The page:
RMagick resize gives images with grey lines!

I'm using RMagick's img.change_geometry() method to resize some
uploaded images and save to the file system.
I've got all of that stuff figured out.
The weird thing is that the resized images have grey starting at some
point in the image, going horizontally and continuing to the end of
the image.
Size does not matter (no pun intended). Neither original dimensions
nor file size.
but the amount of grey is different with different images.
Anybody have this trouble?
(and hopefully some advice)

do I need to call garbage collection? or set some memory limit
somewhere?

thanks ahead of time,
John Joyce

(and hopefully some advice)

Ask on the appropriate list? I don't see a Rails question here. According to the RMagick site[0]

Please remember I can't help with Ruby or √óMagick installation and configuration problems. For help with Ruby, post your questions to comp.lang.ruby. For help with ImageMagick or GraphicsMagick, join the ImageMagick or GraphicsMagick mailing list. See the instructions at http://www.imagemagick.org/script/mailing-list.php or http://sourceforge.net/projects/graphicsmagick/.

Michael Glaesemann
grzm seespotcode net

[0](http://www.imagemagick.org/RMagick/doc/)

whatever, it's totally related and helps others who might have similar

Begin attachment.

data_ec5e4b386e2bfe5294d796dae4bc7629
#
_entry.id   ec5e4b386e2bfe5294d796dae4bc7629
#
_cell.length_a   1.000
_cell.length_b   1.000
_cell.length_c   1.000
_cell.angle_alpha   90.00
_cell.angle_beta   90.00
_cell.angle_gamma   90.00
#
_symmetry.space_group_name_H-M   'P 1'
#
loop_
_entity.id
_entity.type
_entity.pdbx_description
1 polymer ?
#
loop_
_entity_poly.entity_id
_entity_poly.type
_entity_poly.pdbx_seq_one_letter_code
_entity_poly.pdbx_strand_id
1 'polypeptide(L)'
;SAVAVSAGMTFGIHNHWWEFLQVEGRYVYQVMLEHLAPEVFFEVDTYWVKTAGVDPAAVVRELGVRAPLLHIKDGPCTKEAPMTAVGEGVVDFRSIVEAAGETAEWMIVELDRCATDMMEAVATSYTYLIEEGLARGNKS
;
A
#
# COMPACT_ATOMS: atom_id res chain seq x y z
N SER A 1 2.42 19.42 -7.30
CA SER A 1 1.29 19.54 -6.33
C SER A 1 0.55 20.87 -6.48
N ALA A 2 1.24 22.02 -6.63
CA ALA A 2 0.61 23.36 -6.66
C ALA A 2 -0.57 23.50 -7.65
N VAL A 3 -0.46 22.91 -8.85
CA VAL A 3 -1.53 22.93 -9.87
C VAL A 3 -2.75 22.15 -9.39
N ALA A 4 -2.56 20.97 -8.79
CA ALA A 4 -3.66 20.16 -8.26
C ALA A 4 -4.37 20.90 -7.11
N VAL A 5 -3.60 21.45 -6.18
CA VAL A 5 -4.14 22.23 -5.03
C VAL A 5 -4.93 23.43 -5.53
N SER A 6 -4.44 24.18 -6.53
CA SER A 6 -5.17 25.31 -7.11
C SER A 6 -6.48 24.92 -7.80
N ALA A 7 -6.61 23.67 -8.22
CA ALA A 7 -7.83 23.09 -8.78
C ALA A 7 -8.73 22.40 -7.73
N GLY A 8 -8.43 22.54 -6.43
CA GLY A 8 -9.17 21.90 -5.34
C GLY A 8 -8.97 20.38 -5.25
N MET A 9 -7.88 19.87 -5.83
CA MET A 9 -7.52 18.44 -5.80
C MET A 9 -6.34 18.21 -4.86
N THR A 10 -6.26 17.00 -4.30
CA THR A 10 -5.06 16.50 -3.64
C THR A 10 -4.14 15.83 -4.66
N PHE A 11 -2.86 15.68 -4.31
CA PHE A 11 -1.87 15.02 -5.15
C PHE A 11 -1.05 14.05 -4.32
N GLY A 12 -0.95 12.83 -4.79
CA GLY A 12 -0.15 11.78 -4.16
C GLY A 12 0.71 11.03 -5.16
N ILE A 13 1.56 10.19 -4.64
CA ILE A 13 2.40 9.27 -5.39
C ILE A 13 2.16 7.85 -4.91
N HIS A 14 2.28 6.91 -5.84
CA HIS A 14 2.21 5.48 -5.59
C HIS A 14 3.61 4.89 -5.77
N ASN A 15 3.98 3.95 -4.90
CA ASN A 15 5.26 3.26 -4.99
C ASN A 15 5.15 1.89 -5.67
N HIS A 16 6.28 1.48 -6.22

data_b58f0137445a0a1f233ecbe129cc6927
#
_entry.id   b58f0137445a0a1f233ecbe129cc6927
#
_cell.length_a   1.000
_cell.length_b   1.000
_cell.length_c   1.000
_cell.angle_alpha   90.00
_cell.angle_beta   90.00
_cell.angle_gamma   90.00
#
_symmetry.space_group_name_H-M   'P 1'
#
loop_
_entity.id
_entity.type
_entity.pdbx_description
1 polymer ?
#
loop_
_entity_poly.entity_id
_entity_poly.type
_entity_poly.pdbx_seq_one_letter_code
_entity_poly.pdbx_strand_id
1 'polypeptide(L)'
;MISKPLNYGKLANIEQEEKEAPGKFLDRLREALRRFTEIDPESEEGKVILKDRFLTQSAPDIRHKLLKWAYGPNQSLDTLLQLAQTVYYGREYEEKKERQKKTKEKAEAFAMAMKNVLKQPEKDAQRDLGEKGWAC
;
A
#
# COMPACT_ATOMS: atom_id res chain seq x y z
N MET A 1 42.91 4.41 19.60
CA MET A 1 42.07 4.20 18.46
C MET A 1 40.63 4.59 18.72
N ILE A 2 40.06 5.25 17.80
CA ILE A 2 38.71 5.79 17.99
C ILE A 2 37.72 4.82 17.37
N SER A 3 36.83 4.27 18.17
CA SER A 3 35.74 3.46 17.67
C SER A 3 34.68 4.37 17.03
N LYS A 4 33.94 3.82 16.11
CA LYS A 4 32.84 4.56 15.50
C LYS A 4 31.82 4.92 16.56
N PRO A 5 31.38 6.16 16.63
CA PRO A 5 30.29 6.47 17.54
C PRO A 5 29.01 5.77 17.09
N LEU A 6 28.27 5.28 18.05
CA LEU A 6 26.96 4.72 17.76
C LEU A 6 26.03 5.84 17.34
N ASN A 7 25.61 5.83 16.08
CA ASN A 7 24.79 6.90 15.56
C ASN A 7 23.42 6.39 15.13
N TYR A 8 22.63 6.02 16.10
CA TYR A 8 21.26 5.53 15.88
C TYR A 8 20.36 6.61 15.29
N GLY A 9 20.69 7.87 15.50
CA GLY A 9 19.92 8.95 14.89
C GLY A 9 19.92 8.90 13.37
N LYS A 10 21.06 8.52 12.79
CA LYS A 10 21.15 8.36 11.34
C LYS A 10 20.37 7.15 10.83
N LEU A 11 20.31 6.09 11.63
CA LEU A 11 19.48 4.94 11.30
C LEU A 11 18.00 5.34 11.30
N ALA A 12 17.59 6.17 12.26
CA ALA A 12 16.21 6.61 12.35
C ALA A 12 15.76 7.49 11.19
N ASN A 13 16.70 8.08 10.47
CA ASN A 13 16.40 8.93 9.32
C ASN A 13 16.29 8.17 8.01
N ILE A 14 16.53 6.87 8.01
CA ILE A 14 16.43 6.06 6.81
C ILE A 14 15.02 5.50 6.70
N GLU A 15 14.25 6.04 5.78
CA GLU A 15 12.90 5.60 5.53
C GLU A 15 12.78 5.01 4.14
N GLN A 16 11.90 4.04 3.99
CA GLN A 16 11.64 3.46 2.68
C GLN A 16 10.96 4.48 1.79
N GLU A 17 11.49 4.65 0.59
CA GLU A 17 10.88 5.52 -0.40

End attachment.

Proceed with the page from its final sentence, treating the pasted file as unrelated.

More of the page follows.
issues.
don't be a jerk. There are plenty of RMagick install questions here.
When dealing with a web framework, the graphics processing libraries
available are totally relevant. What Rails book doesn't talk about
RMagick even a little?
This is absolutely appropriate!
Worry more about list spam shmuck.

whatever, it's totally related and helps others who might have similar
issues.

I'm sorry you feel I'm being a jerk. I don't mean to be. Mailing lists are to help people solve problems, and sometimes the way to solve the problem is to help the person find the appropriate forum for their question. Please note that I did provide you with links to two resources where you might find a solution to your issue.

There are plenty of RMagick install questions here.

And most of them should be addressed in other forums. Just because there's a lot of irrelevant questions doesn't mean that they should continue to be posted here.

When dealing with a web framework, the graphics processing libraries
available are totally relevant.

Questions related to integrating a library with the framework would be appropriate. Actually using the library is not (unless you've exhausted all your other resources, and even then, I'd think twice about posting it here).

What Rails book doesn't talk about
RMagick even a little?

Of the Rails books I have, "Agile Web Development with Rails" (2nd Edition, P2.01) does not have a single mention of RMagick (and only three instances of the word "graphic", for what it's worth). Of the seventy recipes in "Rails Recipes" (P2.0 printing, July, 2006), two discuss processing images (13 and 57). Actually, you might find "Rails Recipes" helpful, Recipe 57 is entitled "Processing Uploaded Images".